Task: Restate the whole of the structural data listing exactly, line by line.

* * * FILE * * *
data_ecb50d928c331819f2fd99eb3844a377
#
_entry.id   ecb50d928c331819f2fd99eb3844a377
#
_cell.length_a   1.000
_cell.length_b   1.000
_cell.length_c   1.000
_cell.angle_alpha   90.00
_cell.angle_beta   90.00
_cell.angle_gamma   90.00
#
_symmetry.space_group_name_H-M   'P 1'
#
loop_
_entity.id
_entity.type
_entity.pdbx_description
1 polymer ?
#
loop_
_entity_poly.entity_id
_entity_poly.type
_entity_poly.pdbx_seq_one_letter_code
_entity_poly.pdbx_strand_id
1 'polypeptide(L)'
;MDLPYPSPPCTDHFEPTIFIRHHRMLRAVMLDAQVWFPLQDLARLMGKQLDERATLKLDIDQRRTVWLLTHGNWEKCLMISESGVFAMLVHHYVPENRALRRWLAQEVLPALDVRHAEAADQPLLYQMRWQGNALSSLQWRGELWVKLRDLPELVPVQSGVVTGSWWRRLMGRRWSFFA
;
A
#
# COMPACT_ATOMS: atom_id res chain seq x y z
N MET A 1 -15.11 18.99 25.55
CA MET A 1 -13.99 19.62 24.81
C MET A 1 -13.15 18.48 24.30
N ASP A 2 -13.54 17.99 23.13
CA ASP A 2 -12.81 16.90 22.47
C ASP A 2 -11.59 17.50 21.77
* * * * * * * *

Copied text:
data_ecb50d928c331819f2fd99eb3844a377
#
_entry.id   ecb50d928c331819f2fd99eb3844a377
#
_cell.length_a   1.000
_cell.length_b   1.000
_cell.length_c   1.000
_cell.angle_alpha   90.00
_cell.angle_beta   90.00
_cell.angle_gamma   90.00
#
_symmetry.space_group_name_H-M   'P 1'
#
loop_
_entity.id
_entity.type
_entity.pdbx_description
1 polymer ?
#
loop_
_entity_poly.entity_id
_entity_poly.type
_entity_poly.pdbx_seq_one_letter_code
_entity_poly.pdbx_strand_id
1 'polypeptide(L)'
;MDLPYPSPPCTDHFEPTIFIRHHRMLRAVMLDAQVWFPLQDLARLMGKQLDERATLKLDIDQRRTVWLLTHGNWEKCLMISESGVFAMLVHHYVPENRALRRWLAQEVLPALDVRHAEAADQPLLYQMRWQGNALSSLQWRGELWVKLRDLPELVPVQSGVVTGSWWRRLMGRRWSFFA
;
A
#
# COMPACT_ATOMS: atom_id res chain seq x y z
N MET A 1 -15.11 18.99 25.55
CA MET A 1 -13.99 19.62 24.81
C MET A 1 -13.15 18.48 24.30
N ASP A 2 -13.54 17.99 23.13
CA ASP A 2 -12.81 16.90 22.47
C ASP A 2 -11.59 17.50 21.77